The Massachusetts CFIDS/ME & FM Association, a 501(c)3 founded in 1985, exists to meet the needs of patients with CFIDS (Chronic Fatigue and Immune Dysfunction Syndrome, also known as Chronic Fatigue Syndrome), ME (Myalgic Encephalomyelitis) or FM (Fibromyalgia), their families and loved ones. The Massachusetts CFIDS/ME & FM Association works to educate health-care providers and the general public regarding these severely-disabling physical illnesses. We also support patients and their families and advocate for more effective treatment and research.
- Last Updated: 08 November 2015 08 November 2015
Journal of Rheumatology, Jul 15, 2011;38(7).
The Longitudinal Outcome of Fibromyalgia: A Study of 1555 Patients.
Brian Walitt, Mary-Ann Fitzcharles, Afton L. Hassett, Robert S. Katz, Winfried Häuser
and Frederick Wolfe
From Georgetown University, Washington Hospital Center, Washington, DC; Montreal General Hospital, Division of Rheumatology, McGill University, Montreal, Quebec, Canada; Department of Anesthesiology, University of Michigan Medical School, Ann Arbor, Michigan; Rush University Medical Center, Chicago, Illinois; Department of Psychosomatic Medicine and Psychotherapy, Technische Universität München, Munich, Germany; and the National Data Bank for Rheumatic Diseases and University of Kansas School of Medicine, Wichita, Kansas, USA.
To describe the diagnosis status and outcome of patients diagnosed with fibromyalgia (FM) by US rheumatologists.
We assessed 1555 patients with FM with detailed outcome questionnaires during 11,006 semiannual observations for up to 11 years. At entry, all patients satisfied American College of Rheumatology preliminary 2010 FM criteria modified for survey research. We determined diagnosis status, rates of improvement, responder subgroups, and standardized mean differences (effect sizes) between start and study completion scores of global well-being, pain, sleep problems, and health related quality of life. (QOL)
The 5-year improvement rates were pain 0.4 (95% CI 0.2, 0.5), fatigue 0.4 (95% CI 0.2, 0.05), and global 0.0 (95% CI -0.1, 0.1). The standardized mean differences were patient global 0.03 (95% CI -0.02, 0.08), pain 0.22 (95% CI 0.16, 0.28), sleep problems 0.20 (95% CI 0.14, 0.25), physical component summary of the Short-form 36 (SF-36) 0.11 (95% CI -0.14, -0.07), and SF-36 mental component summary 0.03 (95% CI -0.07, 0.02). Patients switched between criteria-positive and criteria-negative states, with 716 patients (44.0%) failing to meet criteria at least once during 4228.5 patient-years (7448 observations). About 10% of patients had substantial improvement and about 15% had moderate improvement of pain. Overall, FM severity worsened in 35.9% and pain in 38.6%.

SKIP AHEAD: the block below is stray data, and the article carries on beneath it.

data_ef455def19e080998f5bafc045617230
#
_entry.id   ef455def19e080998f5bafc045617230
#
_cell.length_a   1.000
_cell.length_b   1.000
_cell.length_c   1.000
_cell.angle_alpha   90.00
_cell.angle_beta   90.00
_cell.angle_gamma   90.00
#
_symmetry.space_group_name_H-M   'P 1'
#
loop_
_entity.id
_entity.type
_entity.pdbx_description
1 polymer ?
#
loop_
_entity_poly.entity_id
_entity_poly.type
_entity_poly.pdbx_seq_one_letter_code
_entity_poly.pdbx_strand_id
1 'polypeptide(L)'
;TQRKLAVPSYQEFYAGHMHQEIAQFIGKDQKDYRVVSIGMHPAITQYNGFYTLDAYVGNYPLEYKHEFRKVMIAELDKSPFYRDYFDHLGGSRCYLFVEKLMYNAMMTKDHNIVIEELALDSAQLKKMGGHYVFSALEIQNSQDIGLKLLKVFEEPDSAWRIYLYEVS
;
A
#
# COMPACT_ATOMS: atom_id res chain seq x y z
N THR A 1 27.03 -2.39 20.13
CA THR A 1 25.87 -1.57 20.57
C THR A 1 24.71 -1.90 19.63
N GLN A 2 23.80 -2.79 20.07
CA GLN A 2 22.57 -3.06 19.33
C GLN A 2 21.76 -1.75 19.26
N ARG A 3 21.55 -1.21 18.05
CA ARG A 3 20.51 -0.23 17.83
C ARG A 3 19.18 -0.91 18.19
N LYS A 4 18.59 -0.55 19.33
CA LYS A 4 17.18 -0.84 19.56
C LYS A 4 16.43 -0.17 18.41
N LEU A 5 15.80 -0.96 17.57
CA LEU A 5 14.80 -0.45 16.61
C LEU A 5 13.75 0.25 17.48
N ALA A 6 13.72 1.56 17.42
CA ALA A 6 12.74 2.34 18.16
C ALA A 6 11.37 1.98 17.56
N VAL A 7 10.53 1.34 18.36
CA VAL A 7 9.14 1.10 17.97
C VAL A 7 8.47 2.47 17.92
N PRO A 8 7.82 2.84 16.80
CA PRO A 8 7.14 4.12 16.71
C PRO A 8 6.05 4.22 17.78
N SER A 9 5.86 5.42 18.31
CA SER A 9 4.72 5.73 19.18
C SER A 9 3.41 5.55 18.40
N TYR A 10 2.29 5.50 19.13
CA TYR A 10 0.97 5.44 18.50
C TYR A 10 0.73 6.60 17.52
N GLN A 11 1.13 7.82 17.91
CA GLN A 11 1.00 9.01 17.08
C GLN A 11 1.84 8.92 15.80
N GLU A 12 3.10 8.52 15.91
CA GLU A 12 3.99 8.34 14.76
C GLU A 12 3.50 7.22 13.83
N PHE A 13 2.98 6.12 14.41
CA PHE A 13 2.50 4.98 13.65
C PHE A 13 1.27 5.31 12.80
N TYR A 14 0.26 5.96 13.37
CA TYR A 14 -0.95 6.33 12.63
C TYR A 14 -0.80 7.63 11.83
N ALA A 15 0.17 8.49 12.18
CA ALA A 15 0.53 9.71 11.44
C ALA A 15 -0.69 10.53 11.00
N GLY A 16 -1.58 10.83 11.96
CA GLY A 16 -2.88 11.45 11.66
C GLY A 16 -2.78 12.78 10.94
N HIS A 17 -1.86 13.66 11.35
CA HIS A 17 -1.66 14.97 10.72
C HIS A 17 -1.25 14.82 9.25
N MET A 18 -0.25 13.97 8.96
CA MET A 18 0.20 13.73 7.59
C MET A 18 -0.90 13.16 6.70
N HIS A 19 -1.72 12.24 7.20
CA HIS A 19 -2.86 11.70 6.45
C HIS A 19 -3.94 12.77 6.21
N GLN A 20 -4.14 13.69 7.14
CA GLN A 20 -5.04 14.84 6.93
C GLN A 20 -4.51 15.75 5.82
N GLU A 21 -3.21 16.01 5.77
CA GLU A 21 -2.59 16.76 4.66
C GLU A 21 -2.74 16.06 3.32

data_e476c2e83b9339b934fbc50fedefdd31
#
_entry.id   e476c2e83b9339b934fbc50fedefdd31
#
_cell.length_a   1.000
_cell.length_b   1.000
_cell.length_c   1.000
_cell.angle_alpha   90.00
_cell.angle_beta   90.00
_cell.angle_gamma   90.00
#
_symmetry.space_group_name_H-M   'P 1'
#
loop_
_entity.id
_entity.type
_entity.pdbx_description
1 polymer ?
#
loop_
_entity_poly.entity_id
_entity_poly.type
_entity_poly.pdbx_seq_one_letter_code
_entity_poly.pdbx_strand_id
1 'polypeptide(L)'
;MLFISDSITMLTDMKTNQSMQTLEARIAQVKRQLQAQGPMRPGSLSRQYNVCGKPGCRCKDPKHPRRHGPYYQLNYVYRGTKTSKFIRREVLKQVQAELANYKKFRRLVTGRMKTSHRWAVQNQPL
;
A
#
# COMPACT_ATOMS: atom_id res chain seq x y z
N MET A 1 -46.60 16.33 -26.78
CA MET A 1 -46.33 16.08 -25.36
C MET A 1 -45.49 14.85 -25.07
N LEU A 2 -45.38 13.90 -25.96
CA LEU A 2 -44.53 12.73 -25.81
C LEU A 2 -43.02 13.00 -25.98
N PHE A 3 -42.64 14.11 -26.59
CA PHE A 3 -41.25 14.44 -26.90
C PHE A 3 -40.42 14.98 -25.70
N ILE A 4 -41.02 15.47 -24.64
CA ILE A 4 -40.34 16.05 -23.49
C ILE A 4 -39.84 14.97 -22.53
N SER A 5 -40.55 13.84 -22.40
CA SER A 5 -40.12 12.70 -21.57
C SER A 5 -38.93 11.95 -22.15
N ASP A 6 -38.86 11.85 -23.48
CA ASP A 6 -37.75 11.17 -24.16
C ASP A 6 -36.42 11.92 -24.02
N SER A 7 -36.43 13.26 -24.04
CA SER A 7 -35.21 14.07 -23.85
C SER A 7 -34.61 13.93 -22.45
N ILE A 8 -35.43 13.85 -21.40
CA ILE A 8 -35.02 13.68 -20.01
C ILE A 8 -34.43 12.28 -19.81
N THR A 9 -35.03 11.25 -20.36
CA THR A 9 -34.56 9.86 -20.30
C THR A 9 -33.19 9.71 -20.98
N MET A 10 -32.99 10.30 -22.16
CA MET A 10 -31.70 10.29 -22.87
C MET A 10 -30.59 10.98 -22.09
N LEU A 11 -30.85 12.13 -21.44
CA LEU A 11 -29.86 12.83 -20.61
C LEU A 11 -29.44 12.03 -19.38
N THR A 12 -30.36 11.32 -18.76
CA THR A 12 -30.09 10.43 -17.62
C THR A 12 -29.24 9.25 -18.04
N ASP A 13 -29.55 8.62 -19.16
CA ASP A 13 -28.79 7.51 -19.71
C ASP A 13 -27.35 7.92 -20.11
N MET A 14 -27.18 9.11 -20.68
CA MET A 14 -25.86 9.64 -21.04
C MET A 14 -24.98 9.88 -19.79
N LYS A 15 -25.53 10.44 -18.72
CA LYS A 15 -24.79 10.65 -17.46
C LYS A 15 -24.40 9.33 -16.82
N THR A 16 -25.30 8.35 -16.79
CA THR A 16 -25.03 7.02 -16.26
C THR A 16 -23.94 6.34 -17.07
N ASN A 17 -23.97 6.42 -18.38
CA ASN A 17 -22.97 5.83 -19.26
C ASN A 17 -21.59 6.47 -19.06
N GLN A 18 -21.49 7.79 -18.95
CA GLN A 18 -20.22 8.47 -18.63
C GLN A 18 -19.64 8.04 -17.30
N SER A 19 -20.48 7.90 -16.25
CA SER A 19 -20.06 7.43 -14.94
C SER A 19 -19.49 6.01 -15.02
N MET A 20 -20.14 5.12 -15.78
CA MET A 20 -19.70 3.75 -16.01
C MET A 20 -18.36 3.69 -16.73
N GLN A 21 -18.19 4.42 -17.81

Although we found no average clinically meaningful improvement in symptom severity overall, 25% had at least moderate improvement of pain over time. The result that emerged from this longitudinal study was one of generally continuing high levels of self-reported symptoms and distress for most patients, but a slight trend toward improvement.
SOURCE: Abstract retrieved from PUBMED (PMID 21765102).
Full Text article was printed on July 15, 2011, doi: 10.3899/jrheum.110026.
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Notice about names
The Massachusetts CFIDS/ME & FM Association would like to clarify the use of the various acronyms for Chronic Fatigue Syndrome (CFS), Chronic Fatigue & Immune Dysfunction Syndrome (CFIDS) and Myalgic Encephalomyelitis (ME) on this site. When we generate our own articles on the illness, we will refer to it as ME/CFS, the term now generally used in the United States. When we are reporting on someone else’s report, we will use the term they use. The National Institutes of Health (NIH) are currently using ME/CFS. The Centers for Disease Control and Prevention (CDC) are calling the illness CFS.
Until there is consensus on a name for the illness, the Massachusetts CFIDS/ME & FM Association name will not change.